UK investors bolt for cash as crisis bites
London - British fund managers raised their exposure to cash to the highest level in at least two years in December as a flight to safety accelerated on disillusionment with the eurozone's ability to solve its debt crisis, a Reuters poll showed on Monday.
A survey of 15 investment managers found average cash allocations in global balanced portfolios jumped more than 1 percentage point to 10.4% in December. Their holdings of stocks dropped by a similar margin to 48.9% from 50% a month earlier.
While 2011 has seen an unprecedented succession of financial, economic and political shocks from the Arab Spring to the Japanese tsunami and the escalating eurozone debt crisis, many investors hold scant hope that 2012 will be much calmer.
"One would hope there would not be as many 'acts of God' in 2012, but the potential for market upsets and systemic crises remains high," said Chris Paine, associate director for asset allocation at Henderson Global Investors.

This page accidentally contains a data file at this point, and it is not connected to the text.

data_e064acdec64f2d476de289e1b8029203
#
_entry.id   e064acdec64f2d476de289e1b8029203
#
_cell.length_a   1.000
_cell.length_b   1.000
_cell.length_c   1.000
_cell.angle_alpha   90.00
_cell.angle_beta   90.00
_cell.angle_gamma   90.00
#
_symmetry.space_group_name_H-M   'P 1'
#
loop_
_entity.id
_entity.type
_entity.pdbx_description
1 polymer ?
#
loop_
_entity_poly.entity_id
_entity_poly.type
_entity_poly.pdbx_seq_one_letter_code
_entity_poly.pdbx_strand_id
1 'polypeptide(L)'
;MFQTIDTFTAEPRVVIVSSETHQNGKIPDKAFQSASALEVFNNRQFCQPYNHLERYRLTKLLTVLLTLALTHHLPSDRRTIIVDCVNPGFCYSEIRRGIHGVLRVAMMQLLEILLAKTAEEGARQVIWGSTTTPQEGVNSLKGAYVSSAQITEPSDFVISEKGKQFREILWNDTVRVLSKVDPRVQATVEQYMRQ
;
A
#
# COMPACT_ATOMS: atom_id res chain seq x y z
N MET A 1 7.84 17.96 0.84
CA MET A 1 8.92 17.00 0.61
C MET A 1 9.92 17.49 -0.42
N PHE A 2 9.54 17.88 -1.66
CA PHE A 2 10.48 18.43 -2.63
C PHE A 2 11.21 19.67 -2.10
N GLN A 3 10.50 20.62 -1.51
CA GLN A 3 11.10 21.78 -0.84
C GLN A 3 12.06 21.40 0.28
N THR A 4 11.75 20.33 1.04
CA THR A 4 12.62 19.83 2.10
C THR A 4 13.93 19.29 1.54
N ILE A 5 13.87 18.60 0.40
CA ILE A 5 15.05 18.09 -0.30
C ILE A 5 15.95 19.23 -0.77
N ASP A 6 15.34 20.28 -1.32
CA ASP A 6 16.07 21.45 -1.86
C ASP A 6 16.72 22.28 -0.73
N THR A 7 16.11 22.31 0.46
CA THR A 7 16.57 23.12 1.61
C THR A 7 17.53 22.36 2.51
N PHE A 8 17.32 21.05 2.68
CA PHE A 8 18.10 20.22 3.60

Failure to resolve the eurozone crisis and ensure the single currency's survival in its current form remains high on the list of fund managers' concerns for the coming year.
Financial markets were underwhelmed by an EU agreement on new budget rules this month to tackle the debt crisis.
Investors are also concerned about slowing global growth and uncertainty about the prospects for key emerging markets such as China and India.
"Modest global growth profiles when compared with historical recoveries remain one of many concerns," said Paul Amer, investment manager at Insight Investment.
However, while subdued economic growth and the eurozone debt crisis will weigh on stock markets, some investors favour stocks longer-term given low valuations and a pool of companies in a relatively strong financial position.
"Despite the more lacklustre prospects for economic growth next year, we are positive on the longer-term prospects for equities, reflecting low valuations and the relatively strong financial positions of many companies," said Alec Letchfield, chief investment officer, wealth at HSBC Asset Management.
"However, further volatility is likely and downside risks remain in the event of another escalation of the eurozone crisis."